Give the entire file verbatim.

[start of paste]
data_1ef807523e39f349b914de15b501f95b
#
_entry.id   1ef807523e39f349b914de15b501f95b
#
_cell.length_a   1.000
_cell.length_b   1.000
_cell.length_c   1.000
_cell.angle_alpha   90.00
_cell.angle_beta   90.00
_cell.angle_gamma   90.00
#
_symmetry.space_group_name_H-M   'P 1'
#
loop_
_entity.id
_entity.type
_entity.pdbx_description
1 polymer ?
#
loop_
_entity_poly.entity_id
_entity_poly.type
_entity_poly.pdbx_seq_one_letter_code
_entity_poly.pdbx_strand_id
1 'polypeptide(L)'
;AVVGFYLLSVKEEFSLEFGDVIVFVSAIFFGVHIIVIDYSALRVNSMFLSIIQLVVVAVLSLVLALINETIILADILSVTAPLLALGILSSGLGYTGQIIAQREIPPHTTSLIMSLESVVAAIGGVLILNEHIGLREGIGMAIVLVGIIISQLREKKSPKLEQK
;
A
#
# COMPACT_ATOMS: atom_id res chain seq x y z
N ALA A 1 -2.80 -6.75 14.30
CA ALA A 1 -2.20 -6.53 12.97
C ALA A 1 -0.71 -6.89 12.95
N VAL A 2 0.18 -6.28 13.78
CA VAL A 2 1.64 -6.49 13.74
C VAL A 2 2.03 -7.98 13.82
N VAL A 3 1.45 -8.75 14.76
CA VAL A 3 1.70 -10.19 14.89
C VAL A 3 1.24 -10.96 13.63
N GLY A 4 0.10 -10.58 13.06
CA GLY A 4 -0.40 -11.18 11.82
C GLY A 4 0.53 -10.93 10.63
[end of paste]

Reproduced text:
data_1ef807523e39f349b914de15b501f95b
#
_entry.id   1ef807523e39f349b914de15b501f95b
#
_cell.length_a   1.000
_cell.length_b   1.000
_cell.length_c   1.000
_cell.angle_alpha   90.00
_cell.angle_beta   90.00
_cell.angle_gamma   90.00
#
_symmetry.space_group_name_H-M   'P 1'
#
loop_
_entity.id
_entity.type
_entity.pdbx_description
1 polymer ?
#
loop_
_entity_poly.entity_id
_entity_poly.type
_entity_poly.pdbx_seq_one_letter_code
_entity_poly.pdbx_strand_id
1 'polypeptide(L)'
;AVVGFYLLSVKEEFSLEFGDVIVFVSAIFFGVHIIVIDYSALRVNSMFLSIIQLVVVAVLSLVLALINETIILADILSVTAPLLALGILSSGLGYTGQIIAQREIPPHTTSLIMSLESVVAAIGGVLILNEHIGLREGIGMAIVLVGIIISQLREKKSPKLEQK
;
A
#
# COMPACT_ATOMS: atom_id res chain seq x y z
N ALA A 1 -2.80 -6.75 14.30
CA ALA A 1 -2.20 -6.53 12.97
C ALA A 1 -0.71 -6.89 12.95
N VAL A 2 0.18 -6.28 13.78
CA VAL A 2 1.64 -6.49 13.74
C VAL A 2 2.03 -7.98 13.82
N VAL A 3 1.45 -8.75 14.76
CA VAL A 3 1.70 -10.19 14.89
C VAL A 3 1.24 -10.96 13.63
N GLY A 4 0.10 -10.58 13.06
CA GLY A 4 -0.40 -11.18 11.82
C GLY A 4 0.53 -10.93 10.63